It was nice to finally meet my students today. Keep in mind I haven’t taught 6th grade since my first year of teaching…I’ve been 8th grade since then.  They are definitely smaller and less edgy than the 8th graders are. I am not a convert yet…I love my 8th graders, but I think it’s going to be a great  year!

US History tied to Math

Being in the middle school, I have taught US History for 12 years and while I initially was not thrilled to teach it, it has become a subject that I love.  I love the discussions that my students can have because they feel that sharing an opinion is “safe”. They challenge each other, add to what someone else said and bring up good questions that make all of us think. They all want to participate and discussion tend to go longer than planned.  Why can’t this be a math classroom?  Why are students so afraid to do all of this in math? I see it even more now because I have the same group of students for History that I do for Geometry.  In History while evaluating primary sources, they toss out questions, ideas and opinions, but in Geometry when we look at different ways to solve a problem, they take it as it is and rarely challenge.  I have found they do much better in small groups, at their tables, sharing with each other.  I love using cooperative grouping in my classroom, but can’t they reach a point where sharing to a large group is okay?  I want them to treat math the same way…without fear of what they say, without judgment by their peers for the answer they share, because that is the math classroom I desire and they deserve.  Now how can I improve on this for the future?

 

3/30

Explore the MToBS Mission #1

I am late to the game…not because I forgot but because I just got SO FAR behind in grading (need to stop assigning!!), preparing and getting my presentation ready for ICTM. And I couldn’t decide what to write about, sometimes I can be so indecisive!

According to the Explore MToBS blog post for this mission, we are to choose between two blog topic options:

You are going to write a blogpost on one of the following two prompts.

  • What is one of your favorite open-ended/rich problems?  How do you use it in your classroom? (If you have a problem you have been wanting to try, but haven’t had the courage or opportunity to try it out yet, write about how you would or will use the problem in your classroom.)

  • What is one thing that happens in your classroom that makes it distinctly yours? It can be something you do that is unique in your school… It can be something more amorphous… However you want to interpret the question! Whatever!

I want to write about one thing that makes my classroom distinctly mine, yet I don’t really know what that is. I feel like I borrow and take so much from my online PLC and my real life PLC that I am not sure what is really mine anymore.  That isn’t a bad thing, just that I wasn’t sure what made my class different from other classrooms.  So I took @JustinAion’s idea and asked my students. I sent a Remind101 text with a link to the Google Form survey and waited (not very) patiently for the results to come in.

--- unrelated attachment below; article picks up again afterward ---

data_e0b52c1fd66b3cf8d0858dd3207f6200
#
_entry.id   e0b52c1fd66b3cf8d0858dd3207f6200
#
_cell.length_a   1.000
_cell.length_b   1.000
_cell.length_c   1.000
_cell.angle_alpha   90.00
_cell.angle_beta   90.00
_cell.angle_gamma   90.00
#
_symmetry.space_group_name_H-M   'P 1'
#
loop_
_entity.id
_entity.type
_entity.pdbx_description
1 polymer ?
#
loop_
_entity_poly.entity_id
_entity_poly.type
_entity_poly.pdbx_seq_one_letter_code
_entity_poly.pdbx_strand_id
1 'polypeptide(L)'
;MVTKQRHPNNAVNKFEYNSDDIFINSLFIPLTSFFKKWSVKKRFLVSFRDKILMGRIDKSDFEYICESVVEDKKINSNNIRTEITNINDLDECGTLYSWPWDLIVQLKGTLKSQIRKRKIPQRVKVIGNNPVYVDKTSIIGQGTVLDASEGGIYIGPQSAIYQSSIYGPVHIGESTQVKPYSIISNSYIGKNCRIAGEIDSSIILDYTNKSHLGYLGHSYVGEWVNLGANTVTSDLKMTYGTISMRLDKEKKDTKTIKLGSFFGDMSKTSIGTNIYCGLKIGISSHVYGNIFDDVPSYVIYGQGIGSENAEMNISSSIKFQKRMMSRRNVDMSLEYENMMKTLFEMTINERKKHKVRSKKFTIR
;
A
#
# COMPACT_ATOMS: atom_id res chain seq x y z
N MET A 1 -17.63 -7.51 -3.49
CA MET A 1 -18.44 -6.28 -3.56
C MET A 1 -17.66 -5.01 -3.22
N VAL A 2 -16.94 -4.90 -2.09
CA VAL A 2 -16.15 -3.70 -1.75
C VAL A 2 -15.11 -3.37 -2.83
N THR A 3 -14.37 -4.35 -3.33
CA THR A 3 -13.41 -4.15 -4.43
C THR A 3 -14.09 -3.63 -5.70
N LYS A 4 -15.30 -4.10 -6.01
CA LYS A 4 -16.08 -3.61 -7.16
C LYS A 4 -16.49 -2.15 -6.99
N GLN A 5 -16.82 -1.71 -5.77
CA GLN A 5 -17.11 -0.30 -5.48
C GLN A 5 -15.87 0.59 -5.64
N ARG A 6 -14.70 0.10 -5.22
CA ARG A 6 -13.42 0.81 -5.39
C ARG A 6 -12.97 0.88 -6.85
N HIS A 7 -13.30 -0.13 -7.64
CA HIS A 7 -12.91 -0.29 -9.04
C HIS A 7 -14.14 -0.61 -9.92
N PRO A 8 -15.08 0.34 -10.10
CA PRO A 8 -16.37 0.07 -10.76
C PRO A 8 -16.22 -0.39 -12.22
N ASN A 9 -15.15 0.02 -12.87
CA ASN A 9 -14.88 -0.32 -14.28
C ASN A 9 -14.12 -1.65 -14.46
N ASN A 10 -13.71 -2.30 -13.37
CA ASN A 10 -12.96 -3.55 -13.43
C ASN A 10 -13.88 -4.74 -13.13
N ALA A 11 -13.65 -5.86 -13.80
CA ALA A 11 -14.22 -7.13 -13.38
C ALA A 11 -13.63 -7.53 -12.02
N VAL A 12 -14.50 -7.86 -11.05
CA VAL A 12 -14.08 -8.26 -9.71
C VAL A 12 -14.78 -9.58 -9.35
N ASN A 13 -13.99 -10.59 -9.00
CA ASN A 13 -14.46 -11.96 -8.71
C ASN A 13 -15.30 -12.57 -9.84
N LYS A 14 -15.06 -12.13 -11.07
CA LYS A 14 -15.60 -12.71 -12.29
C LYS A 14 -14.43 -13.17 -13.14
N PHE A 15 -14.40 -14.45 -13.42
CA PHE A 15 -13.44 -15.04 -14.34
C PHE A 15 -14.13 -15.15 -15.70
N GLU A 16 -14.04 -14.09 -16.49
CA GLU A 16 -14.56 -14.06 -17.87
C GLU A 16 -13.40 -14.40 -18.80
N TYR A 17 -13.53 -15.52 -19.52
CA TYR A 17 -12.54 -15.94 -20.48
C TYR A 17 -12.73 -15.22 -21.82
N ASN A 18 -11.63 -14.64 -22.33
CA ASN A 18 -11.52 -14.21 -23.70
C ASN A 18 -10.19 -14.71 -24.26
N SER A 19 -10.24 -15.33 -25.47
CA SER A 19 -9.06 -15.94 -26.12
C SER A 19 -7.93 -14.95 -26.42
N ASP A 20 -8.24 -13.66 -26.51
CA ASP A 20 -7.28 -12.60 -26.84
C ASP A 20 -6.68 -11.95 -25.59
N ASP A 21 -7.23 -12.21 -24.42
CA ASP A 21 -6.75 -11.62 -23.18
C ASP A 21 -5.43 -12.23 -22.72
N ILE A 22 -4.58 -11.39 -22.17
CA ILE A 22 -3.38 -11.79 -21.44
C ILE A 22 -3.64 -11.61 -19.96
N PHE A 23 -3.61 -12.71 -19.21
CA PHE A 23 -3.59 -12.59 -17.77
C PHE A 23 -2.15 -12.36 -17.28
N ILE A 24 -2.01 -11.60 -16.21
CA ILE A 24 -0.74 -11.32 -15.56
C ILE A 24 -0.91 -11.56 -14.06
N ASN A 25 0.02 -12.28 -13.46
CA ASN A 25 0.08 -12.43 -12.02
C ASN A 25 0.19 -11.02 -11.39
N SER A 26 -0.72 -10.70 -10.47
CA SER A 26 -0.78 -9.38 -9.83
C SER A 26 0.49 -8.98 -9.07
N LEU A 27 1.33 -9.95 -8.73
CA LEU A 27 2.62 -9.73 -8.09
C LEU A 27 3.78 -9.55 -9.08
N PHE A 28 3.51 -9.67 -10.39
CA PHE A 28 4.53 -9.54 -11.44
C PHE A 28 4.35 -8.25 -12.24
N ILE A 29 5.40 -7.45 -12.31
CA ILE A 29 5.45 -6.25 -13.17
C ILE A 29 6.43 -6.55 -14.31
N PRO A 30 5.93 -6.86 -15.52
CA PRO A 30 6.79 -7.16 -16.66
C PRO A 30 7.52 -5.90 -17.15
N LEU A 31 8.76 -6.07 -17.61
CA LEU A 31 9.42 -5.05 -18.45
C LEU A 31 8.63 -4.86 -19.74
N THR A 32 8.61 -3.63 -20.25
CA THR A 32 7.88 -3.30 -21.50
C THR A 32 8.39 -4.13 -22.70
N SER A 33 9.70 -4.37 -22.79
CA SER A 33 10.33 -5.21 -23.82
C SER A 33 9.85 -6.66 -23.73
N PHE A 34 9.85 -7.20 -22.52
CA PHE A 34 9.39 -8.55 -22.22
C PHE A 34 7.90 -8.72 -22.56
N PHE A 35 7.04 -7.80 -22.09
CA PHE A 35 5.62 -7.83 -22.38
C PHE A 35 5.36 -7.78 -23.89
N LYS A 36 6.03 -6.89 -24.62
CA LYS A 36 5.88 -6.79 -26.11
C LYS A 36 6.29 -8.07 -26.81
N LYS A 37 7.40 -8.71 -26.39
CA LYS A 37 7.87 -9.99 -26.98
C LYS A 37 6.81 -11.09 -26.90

Here are the results in a Wordle from 56 of my 120 students.
makesdifferent

I really enjoyed reading their responses. There are a few misconceptions that I need to clarify “we skip around the book, like 3.1 and then 6.5”, but that’s the curriculum not me & we don’t even use the book. Some feel that I rush through lessons so we do more activities and other feel like we spend too much time on lessons and don’t do enough activities. 🙂 Some of them don’t quite grasp the idea of the ISN or see its usefulness, that is definitely something I need to work on if that is the case! One comment really stuck with me “She uses worksheets and the “ISN” to teach new lessons. I dislike the way she teaches for math using worksheets.” because I don’t use worksheets. In fact today was the second day they received a homework assignment that was a worksheet.  I am not quite sure what this comment means, except that I need to clarify and change something about the perception of worksheets. I was also able to see that my prediction was correct for a few comments about wanting to use the textbook (we DON’T have one to use!)…they have only ever learned from a textbook, so not having one and creating our own is a huge change for them.

They identified the ISN as the thing that makes my class unique, along with Standards Based Grading (Skill Assessments) and the MathXL online homework.  This was a great reflection for me as we are coming to the end of a quarter and I usually give them an End of Quarter survey about class. I plan to change a few of the questions before giving it to them. We spend the day after the survey, talking about changes we want to make to the class and clarifying things. I love giving the students a voice in the classroom environment! If you want to read all of the comments you can click here:  Makesdifferent